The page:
11 Reasons Fans Are Seriously Devoted To 'Dredd'
Alex Garland's made some great movies, — 'Dredd' may be his best.
Writer/director Alex Garland's filmography reads like a film buff's Top 10 list: 28 Days Later, Sunshine, 28 Weeks Later, Never Let Me Go, Ex Machina, Annihilation... The filmmaker is responsible for some great ones, and his latest, Men, is poised to polarize, as well. But Garland also made one of the great comic-based movies of our era — Dredd, and it spawned his most devoted cult following. Here's a look back at the post-apocalyptic nightmare of a movie as we explain why fans love it so much.
1. It's David in a World of Goliaths
Forget the galactic scope of today's comic-based films. Dredd is a movie that shrinks its world down to one building and follows two characters as they try to survive a gauntlet of violence that manages to be both gritty and surreal. And all those other comic-book adaptations? One of critics' most common problems with them is bloat. But Dredd delivers a slim, fast-paced plot in 1 hour, 35 minutes without being laughably simplistic.
2. Karl Urban as Judge Dredd
Urban, veteran of The Lord of the Rings, Star Trek, and The Boys, handily carries Dredd as the title hero, scowl firmly in place as he delivers justice to Mega-City One's most hardened criminals. And his involvement with the film didn't end when filming wrapped. He's been the movie's biggest booster the whole time. When critics initially rolled their eyes at the thought of another Judge Dredd movie, it was Urban who assured them that it was a "badass" movie with "leather motorbike suits and body armor and hard-core, gritty, pull-no punches" action. And he's always been a supporter of a Dredd sequel.
3. Lena Headey as Ma-Ma
As Cersei Lannister, Lena Headey won over Game of Thrones fans, but she plays a different kind of villain in Dredd. As Ma-Ma, Headey's face is scarred and her hair is sheared off in uneven jags. It's as ugly as we're likely to see her onscreen (and she's still weirdly hot in a punk-rock way). Ma-Ma runs all the criminal activity in the Peach Tree Block tower, which is basically like a big apartment complex you never have to leave, complete with shops, restaurants, services, utilities, and whatever else you need. She's basically the block tower's overlord and she's totally ruthless.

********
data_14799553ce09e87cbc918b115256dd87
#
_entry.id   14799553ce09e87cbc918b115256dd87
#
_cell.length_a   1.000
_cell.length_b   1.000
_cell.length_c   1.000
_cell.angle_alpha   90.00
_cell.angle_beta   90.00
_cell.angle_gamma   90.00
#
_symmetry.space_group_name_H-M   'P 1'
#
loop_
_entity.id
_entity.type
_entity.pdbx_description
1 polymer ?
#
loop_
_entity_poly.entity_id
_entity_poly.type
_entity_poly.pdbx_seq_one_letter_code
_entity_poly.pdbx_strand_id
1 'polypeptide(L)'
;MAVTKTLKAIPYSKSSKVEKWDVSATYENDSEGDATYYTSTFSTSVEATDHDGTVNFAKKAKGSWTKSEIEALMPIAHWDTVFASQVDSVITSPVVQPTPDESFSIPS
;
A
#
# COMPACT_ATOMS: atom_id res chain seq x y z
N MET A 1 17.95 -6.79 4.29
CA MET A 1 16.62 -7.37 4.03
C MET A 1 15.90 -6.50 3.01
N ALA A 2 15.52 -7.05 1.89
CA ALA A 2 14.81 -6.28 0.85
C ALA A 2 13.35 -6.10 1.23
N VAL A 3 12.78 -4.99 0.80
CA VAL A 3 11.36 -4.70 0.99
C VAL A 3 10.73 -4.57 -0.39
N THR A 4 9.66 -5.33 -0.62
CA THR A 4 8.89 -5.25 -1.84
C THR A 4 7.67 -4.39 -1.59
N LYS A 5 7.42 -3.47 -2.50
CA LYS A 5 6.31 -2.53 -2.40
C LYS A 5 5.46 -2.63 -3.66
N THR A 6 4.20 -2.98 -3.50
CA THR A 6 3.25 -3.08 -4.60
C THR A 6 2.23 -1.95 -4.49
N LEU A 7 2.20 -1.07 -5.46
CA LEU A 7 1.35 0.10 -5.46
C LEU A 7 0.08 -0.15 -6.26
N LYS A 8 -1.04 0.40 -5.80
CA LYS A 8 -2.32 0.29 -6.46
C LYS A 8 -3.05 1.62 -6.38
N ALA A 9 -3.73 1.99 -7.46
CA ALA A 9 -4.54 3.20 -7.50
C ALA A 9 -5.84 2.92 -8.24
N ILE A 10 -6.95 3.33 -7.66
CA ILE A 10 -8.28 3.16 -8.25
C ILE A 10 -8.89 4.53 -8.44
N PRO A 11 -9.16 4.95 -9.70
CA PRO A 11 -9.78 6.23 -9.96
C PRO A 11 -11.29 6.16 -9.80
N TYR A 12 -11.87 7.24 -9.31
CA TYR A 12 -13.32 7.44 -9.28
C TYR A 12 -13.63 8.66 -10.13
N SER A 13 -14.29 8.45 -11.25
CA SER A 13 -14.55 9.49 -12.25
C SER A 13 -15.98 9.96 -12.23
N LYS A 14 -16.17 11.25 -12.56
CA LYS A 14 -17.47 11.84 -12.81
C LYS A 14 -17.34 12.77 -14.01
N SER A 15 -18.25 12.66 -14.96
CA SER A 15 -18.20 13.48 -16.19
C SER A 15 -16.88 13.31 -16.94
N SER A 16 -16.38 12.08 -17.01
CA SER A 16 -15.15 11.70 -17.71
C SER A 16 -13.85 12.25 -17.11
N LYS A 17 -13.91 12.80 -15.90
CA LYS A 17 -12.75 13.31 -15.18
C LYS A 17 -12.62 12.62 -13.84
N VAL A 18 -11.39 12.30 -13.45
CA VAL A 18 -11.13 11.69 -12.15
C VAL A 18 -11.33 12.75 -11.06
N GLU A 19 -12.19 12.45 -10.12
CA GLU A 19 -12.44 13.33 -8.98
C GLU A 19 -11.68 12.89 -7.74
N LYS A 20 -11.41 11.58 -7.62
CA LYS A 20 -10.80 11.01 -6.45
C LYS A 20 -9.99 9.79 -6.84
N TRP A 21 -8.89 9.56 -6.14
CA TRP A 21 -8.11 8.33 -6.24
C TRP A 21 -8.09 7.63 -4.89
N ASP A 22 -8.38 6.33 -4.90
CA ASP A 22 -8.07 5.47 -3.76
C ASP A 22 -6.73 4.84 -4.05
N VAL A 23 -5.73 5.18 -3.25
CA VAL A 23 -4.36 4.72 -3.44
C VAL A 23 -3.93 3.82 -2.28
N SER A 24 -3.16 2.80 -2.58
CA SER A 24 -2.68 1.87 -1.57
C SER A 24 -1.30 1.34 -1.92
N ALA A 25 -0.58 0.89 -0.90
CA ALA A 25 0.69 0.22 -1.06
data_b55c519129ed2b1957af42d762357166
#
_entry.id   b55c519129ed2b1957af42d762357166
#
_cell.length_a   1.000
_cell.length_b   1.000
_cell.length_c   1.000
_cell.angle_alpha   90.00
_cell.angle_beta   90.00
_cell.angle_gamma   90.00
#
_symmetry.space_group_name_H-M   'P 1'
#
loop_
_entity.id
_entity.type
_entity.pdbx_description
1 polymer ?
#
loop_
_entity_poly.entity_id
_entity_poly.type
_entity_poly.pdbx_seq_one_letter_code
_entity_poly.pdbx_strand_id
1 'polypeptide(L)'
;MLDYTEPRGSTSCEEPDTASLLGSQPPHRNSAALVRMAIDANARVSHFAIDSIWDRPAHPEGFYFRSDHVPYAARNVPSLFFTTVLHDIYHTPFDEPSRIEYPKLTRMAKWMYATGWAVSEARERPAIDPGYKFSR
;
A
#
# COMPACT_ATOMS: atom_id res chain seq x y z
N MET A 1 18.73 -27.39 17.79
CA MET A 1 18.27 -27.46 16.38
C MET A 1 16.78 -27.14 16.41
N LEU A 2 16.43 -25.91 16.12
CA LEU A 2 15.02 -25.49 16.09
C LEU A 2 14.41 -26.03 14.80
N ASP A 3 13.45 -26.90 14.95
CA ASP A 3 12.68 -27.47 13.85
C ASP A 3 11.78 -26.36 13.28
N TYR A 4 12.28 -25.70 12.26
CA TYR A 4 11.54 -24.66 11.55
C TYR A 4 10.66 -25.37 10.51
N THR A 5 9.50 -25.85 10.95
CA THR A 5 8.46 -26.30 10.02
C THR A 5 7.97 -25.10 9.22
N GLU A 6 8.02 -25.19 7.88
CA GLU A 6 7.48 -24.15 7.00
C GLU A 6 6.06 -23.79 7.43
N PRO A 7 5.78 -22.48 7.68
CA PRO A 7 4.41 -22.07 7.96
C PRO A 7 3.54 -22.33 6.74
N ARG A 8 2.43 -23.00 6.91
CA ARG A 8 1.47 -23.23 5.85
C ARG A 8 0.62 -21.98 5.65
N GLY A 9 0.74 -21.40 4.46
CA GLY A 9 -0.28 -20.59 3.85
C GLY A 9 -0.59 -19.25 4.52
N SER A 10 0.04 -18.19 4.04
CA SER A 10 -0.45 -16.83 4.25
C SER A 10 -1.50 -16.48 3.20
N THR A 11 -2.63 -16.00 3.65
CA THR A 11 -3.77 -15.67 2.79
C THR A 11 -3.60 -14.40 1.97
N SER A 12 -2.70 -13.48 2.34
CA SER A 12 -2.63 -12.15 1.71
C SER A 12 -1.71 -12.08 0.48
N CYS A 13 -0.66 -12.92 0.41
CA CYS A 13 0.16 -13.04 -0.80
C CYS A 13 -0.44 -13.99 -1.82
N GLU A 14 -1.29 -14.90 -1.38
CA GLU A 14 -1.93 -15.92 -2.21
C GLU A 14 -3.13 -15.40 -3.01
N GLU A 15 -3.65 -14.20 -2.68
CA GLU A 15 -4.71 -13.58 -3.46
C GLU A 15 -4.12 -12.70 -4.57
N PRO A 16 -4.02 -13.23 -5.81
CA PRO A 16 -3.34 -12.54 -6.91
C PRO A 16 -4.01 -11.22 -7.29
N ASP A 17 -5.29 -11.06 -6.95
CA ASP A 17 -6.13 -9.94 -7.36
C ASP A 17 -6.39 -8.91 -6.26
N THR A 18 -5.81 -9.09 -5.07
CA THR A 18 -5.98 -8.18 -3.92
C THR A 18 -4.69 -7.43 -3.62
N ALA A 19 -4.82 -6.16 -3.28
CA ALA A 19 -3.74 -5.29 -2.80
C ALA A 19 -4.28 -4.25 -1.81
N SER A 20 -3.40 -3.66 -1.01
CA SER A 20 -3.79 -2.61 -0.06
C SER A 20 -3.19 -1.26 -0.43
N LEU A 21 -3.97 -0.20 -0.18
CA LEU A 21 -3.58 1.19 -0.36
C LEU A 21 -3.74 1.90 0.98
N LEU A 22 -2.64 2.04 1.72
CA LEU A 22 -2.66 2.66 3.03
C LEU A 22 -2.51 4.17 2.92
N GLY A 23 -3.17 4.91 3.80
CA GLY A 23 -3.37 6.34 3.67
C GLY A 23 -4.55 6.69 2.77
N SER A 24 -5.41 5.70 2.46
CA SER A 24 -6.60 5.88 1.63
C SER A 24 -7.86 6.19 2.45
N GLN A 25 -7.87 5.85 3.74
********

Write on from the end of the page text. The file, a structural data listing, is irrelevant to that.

4. Dredd Doesn't Have Any Super Powers...
Unless you count stubbornness and a penchant for violence as super powers... The Judge's lack of powers helps keep the story grounded, especially since the movie goes out of its way to portray him as human. When Judge Dredd finds himself injured about three-quarters of the way through the movie, he doesn't shrug it off like Godzilla. He sits there and patches himself up, and it looks like it really hurts.
5. ...But His Trainee Does
As Cassandra Anderson, Olivia Thirlby plays a psychic Judge in training, one who uses her powers of mind reading and mind control to solve crimes and capture criminals. Judge Anderson is a key character from the comics who's long had her own title, and her inclusion hints at some of the crazier elements of the Dredd universe — robots, aliens, psychics — that we'll hopefully see if they ever get around to making a sequel.